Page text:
Friday, July 1, 2011

Why do we argue?

We argue because we're emotionally invested in being perceived by others (or often we're actually trying to convince ourselves) as being on the right side of the argument.

But seriously, what's the worst outcome of losing an argument?  Ooh, that stings, it's all about our ego isn't it?

If you've read any of my recent posts, you'll quickly figure out that I'm on a bit of a holy war against the ego.  I believe that elimination of the ego is the last, great hurdle to the next stage of human development, evolutionary if you wish.

I'm starting to believe that if we, as a species, do not take measures to rid ourselves of the outmoded, psychological appendage we refer to as our ego, we may very well find that agents of change may bring this much needed development to reality.  In ways we currently perceive as afflictions.

Do you ever wonder what's going on with the seemingly exponential rate of growth of conditions such as autism or dementia.  Is fluoridation of our water to blame?  Maybe it's immunizations?  Or maybe, it's a seemingly harsh method of evolution.  I think if we don't fix our own house someone/thing is going to "fix" it for us.

On a personal level, over the past few years, I have suffered severe consequences because of ego based, lifestyle decisions that seemed quite harsh at the time.  But I'm starting to see that these were necessary to break through the shell that encases me (ego) to reveal a much improved, more aware Self inside.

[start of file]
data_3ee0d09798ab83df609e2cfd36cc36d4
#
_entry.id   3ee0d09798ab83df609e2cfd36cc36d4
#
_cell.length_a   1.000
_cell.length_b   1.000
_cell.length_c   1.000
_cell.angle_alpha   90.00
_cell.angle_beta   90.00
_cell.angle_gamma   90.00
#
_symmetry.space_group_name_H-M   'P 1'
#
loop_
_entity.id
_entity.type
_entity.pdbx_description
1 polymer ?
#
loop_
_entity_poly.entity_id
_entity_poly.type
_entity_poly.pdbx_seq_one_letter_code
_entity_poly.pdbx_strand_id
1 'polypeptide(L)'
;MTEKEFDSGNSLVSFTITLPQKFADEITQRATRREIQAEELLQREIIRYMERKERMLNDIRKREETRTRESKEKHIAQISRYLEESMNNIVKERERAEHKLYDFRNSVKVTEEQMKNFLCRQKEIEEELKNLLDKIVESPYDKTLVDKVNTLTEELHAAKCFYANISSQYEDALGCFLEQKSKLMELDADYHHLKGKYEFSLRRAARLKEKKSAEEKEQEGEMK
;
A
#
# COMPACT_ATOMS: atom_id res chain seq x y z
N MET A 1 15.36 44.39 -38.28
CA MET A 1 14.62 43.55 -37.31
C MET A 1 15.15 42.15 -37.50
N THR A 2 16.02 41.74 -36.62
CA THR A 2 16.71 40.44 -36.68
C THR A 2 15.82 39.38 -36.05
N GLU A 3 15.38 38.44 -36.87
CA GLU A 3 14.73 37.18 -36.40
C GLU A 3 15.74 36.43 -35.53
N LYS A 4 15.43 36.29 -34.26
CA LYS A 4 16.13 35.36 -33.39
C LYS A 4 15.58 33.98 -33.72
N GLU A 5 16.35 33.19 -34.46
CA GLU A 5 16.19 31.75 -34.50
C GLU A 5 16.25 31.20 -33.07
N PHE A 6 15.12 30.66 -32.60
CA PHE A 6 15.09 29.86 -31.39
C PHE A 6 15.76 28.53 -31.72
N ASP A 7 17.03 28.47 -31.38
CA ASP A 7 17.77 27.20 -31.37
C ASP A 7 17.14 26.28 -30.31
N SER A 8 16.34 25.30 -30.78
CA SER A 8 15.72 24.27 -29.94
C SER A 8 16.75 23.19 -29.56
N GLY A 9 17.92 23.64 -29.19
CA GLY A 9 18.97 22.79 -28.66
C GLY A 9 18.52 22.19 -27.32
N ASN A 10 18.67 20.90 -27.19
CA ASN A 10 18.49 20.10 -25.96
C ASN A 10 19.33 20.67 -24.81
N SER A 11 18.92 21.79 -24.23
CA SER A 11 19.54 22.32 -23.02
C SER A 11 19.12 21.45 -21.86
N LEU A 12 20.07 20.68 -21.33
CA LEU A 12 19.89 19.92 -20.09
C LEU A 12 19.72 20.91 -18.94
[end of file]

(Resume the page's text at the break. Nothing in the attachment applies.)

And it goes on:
When you look at the mystic segments of nearly any major religion or form of Spiritual practice, you'll soon find a common thread.  Nearly all mystic practices describe the ideal disciple as being transparent, a clear channel to the greater Spirit that we all are a part of.

As an example, Christian means "like Christ", but honestly, very few of the people who describe themselves as Christian behave in a way we could describe as Christ-like.  Christians (as is also true of nearly every major religion) are taught that their goal is to behave as Jesus would.  Remember the WWJD? wristbands that were so popular a few years ago?  What Would Jesus Do?

But maybe the bigger picture of that, one that works for all of us, not just those who identify themselves as Christian, is that instead of "modelling behavior" at best, or pretending at worst, we should be eliminating the hindrance (the ego) that prevents that universal, essential nature from flowing through us, from the collective source that we all tap into.

Confront it, force it from our way of being, change ourselves instead of waiting to see what random force inflicts that change upon us.

So the next time you find yourself toe to toe, take a deep breath and think of this; "What is the worst thing that can happen of I lose this argument?", if the only thing you come up with is that you hate the feeling of losing, than drop it, stop, walk away, do not participate.  It takes two to tango, stop dancing and move on.

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